Arnold Palmer Invitational
March 03, 2020

Francesco Molinari diligently working to end post-Masters slide

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Francesco Molinari smiles and waves to fans as he walks to the 18th green during the final round of the 2019 Arnold Palmer Invitational.

Photo by: Keyur Khamar

Keyur Khamar

ORLANDO – With a blazing eight-under-par 64 in the final round of the Arnold Palmer Invitational last March, Francesco Molinari was riding the biggest wave of his career. His come-from-behind victory was his fourth in a 10-month span, a run that included his first major title, the 2018 Open Championship at Carnoustie.

A month after blitzing Bay Hill Club’s Championship Course to overcome a five-stroke deficit to Matthew Fitzpatrick, Molinari appeared poised to add an even bigger prize–a green jacket. The Italian standout took a two-stroke lead into the final round of the Masters, and he still led with eight holes to go.

Then he found disaster, as many would-be Masters contenders have done in the past, dumping a tee shot into Rae’s Creek at the par-3 12th to suffer a double bogey. Yet another watery mistake at the 15th ended his bid as Tiger Woods, playing in the same group, took advantage of the errors and went on to win his fifth Masters.

Back to defend his title at Bay Hill, Molinari, 37, is in search of the form he displayed 12 months ago. It has not been easy. Not that it ever is.

“Yeah, I'm a little bit behind where I was planning to be, obviously, at this time,” he said Tuesday at Bay Hill. “The start of the season has not been as good as I hoped for, but it's only the start. There's been a few physical things and technical things, but I'm working through it. I think I've got some good planning for the next few weeks building up to Augusta and some good direction to work towards. And, yeah, just looking forward to being out, play 18 a day and hopefully getting sharper day by day.”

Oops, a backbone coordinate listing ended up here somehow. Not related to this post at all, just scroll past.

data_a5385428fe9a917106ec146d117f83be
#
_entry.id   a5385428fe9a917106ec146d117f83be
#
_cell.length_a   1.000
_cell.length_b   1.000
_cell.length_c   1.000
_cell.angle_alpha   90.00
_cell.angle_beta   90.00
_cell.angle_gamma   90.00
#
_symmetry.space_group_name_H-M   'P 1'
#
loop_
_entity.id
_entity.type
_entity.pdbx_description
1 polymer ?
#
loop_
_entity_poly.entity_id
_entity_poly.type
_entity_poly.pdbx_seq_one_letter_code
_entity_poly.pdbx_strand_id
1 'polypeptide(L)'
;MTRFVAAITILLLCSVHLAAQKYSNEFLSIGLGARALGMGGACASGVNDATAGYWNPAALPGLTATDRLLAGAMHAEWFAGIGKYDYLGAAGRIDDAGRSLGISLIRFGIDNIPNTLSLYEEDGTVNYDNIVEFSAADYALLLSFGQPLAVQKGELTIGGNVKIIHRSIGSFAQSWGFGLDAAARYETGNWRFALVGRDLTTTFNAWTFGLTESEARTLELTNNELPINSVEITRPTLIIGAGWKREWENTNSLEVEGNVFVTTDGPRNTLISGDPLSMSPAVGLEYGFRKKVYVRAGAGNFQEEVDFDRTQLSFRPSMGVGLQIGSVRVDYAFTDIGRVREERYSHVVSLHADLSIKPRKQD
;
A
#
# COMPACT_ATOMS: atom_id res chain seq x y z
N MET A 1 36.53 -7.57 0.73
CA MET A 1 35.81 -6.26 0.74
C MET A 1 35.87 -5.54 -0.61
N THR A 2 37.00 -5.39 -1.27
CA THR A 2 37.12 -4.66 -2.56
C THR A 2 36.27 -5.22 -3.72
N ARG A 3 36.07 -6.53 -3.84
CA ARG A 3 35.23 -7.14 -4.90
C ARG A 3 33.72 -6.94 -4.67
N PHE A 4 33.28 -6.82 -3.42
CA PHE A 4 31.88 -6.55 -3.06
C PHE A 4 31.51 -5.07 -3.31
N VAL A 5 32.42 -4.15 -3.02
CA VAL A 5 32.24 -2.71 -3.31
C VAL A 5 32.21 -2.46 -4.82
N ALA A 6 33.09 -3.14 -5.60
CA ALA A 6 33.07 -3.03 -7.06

Ranked 26th in the world–after leaving here No. 7 last year–Molinari, it’s fair to say, has struggled since he stumbled at Augusta National. He said it himself. The start of the season hasn’t been what he hoped for.

His best finish this season is T-22 at the WGC-HSBC Champions in China. In his last four starts, he missed three straight cuts before finishing T-53 at the WGC-Mexico Championship, which doesn’t have a cut. He currently ranks 168th in the FedEx Cup standings.

It hasn't been all bad since the Masters, though. He made the cut in the following three majors with a tie for 16th in the U.S. Open at Pebble Beach and a T-11 finish in his title defense in the Open Championship at Royal Portrush.

Perhaps a return to Bay Hill, where he’s finished in the top 10 in four of seven appearances, will ignite his game. Molinari enjoys the course, even though he considers it more of a bomber’s paradise. Ball-striking, he said, has largely been his problem the past few months, and the fact that he is 206th in driving accuracy and 210th in greens in regulation validate the assessment.

“I try to be honest with myself,” he said. “I think in golf it's never too easy because there's a part of you that always makes you think you're close even when you're not. I wouldn't say I'm particularly close right now. I would be, my expectations going into the next few weeks are really to build up some momentum and get better day by day and not really thinking too far ahead of myself. There's work that I need to do to be physically better and fitter than I am right now and technically to be sharper. So that's the plan for the next few weeks.

“But not always results in golf are directly linked to where you are exactly in a certain moment,” Molinari added. “So, results might come earlier than I think, but the plan is still no matter what the results are going to be, to work hard the next month and get better.”